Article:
I own roughly 30 stocks in my personal portfolio, but there are some I bought because I think they're currently undervalued -- not necessarily because I think I'll hold them forever.
On the other hand, there are a few stocks in my portfolio that I could see myself holding throughout the rest of my career, throughout my retirement, and eventually passing on to my children. I'm not even 40 yet, so that's quite a long time horizon. And while I'm not necessarily committing to holding these stocks forever, here's why Berkshire Hathaway (NYSE: BRK-A) (NYSE: BRK-B), Public Storage (NYSE: PSA), and AT&T (NYSE: T) could be core components of my portfolio for decades to come.
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I'm happy to let the greatest investor of all time take the reins with my money
Berkshire Hathaway was one of the first stocks I ever bought in my retirement account and it remains a staple of my portfolio today. The Warren Buffett-led conglomerate owns a collection of more than 60 subsidiary businesses and also has a huge stock portfolio with major investments in companies like Apple, Bank of America, Coca-Cola, and more. In fact, because of the diverse nature of Berkshire's business, I've said that if I could only own one stock, that would be it.
To be clear, Warren Buffett has cautioned investors that Berkshire's returns going forward won't be nearly as strong as the approximately 21% annualized return it's produced since Buffett took the reins in 1964. The company just has become too large to sustain returns like that. Having said that, Berkshire's business model is still a value-creating machine, and I believe the stock will generate market-beating returns in my portfolio over the next 50 years.
A dominant leader in a "forever" industry
One of the first things you should look for in stocks you could hold forever is a business that will be around forever. No matter how much technology evolves, people will always need secure places to store their possessions. That's why leading self-storage real estate investment trust Public Storage is one of my largest stock holdings, and one I plan to keep for the long haul.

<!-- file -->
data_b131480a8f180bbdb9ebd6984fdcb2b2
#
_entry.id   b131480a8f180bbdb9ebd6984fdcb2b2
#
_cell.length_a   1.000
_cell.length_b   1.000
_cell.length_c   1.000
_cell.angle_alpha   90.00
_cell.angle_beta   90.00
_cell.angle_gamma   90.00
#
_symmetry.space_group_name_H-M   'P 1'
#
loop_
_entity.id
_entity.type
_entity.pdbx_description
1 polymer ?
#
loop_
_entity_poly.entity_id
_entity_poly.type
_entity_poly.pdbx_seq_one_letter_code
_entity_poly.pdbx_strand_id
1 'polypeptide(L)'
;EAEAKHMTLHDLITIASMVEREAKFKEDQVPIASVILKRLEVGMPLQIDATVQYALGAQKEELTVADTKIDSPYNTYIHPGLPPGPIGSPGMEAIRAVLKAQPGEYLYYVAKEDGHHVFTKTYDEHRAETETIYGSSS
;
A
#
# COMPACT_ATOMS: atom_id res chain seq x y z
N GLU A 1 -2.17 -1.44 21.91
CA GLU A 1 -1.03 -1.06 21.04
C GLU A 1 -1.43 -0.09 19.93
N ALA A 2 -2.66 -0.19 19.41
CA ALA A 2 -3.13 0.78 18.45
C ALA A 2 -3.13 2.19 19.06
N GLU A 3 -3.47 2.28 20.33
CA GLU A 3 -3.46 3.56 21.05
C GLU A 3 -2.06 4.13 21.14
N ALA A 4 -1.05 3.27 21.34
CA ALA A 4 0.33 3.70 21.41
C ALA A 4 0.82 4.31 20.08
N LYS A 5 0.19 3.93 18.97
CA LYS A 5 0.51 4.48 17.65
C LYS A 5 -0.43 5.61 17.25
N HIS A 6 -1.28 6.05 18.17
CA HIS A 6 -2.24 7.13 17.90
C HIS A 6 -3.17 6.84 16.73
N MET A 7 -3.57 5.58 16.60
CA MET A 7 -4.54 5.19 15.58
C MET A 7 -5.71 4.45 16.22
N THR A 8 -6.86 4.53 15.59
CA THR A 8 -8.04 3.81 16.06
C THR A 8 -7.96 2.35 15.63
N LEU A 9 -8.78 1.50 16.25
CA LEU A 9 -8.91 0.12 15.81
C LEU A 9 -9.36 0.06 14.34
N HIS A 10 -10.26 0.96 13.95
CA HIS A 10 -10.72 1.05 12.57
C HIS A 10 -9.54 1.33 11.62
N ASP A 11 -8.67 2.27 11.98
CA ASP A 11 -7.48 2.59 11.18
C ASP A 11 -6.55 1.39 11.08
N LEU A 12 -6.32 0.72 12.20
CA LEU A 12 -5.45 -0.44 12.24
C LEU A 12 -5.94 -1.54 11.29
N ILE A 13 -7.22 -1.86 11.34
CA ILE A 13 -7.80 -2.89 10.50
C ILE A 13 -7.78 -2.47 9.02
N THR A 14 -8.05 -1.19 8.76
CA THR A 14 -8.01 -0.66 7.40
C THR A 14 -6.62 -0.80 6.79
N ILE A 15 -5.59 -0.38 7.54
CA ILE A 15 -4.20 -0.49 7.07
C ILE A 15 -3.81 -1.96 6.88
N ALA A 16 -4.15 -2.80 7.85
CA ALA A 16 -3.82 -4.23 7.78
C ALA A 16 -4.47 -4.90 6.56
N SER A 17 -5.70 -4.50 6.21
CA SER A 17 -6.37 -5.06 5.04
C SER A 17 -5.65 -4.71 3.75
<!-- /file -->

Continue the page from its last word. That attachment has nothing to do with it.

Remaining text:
To be fair, self-storage is more of a cyclical business than most other types of commercial real estate. Tenants generally lease space on a month-to-month basis, which makes it easier to leave if times get tough and they need to cut back. It also makes it easier to switch to lower-cost competitors as opposed to, say, a retailer renting space in a mall on a 10-year lease.
While there certainly may be ups and downs along the way, Public Storage should be a long-term winner. It has a dominant market share, larger than the next three largest publicly traded self-storage companies combined. The company has a fantastic track record of value creation through acquisitions and is just starting to ramp up its efforts to develop value-adding properties from the ground up.
With Public Storage's well-covered dividend yield of roughly 4% and a conservative balance sheet, I'm confident the company will not only remain in my portfolio for decades, but will be one of the stocks I worry about the least.
Great income and room to grow
There are a few reasons AT&T is currently the single largest stock position in my portfolio and one that I plan to hang on to for decades.
For starters, AT&T provides a service everyone needs -- mobile communications -- and with the surge in connected devices, the need is increasing rapidly. And given its size, AT&T has the resources to stay on the forefront of new technologies as the industry evolves. For example, AT&T is already beginning to emerge as one of the early leaders in 5G technology.
Furthermore, while the market seems nervous about AT&T's flurry of acquisitions such as Time Warner, DirecTV, and others -- specifically, the debt the company incurred as a result -- I think these moves will help further differentiate the company from peers over the long run. In short, I see AT&T as a dominant force in telecommunications for decades to come.
Finally, while it's not one of the reasons I'm going to hold it forever, AT&T is an extremely cheap stock right now, which is why it has grown into my largest stock investment. As of this writing, AT&T trades for just 9.3 times forward earnings.
AT&T pays a dividend yield of about 5.9%, which, combined with the company's potential for slow and steady revenue growth, should result in some impressive total returns over the years.
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Matthew Frankel, CFP owns shares of Apple, AT&T, Bank of America, Berkshire Hathaway (B shares), and Public Storage. The Motley Fool owns shares of and recommends Apple. The Motley Fool has the following options: long January 2020 $150 calls on Apple and short January 2020 $155 calls on Apple. The Motley Fool recommends Berkshire Hathaway (B shares). The Motley Fool has a disclosure policy.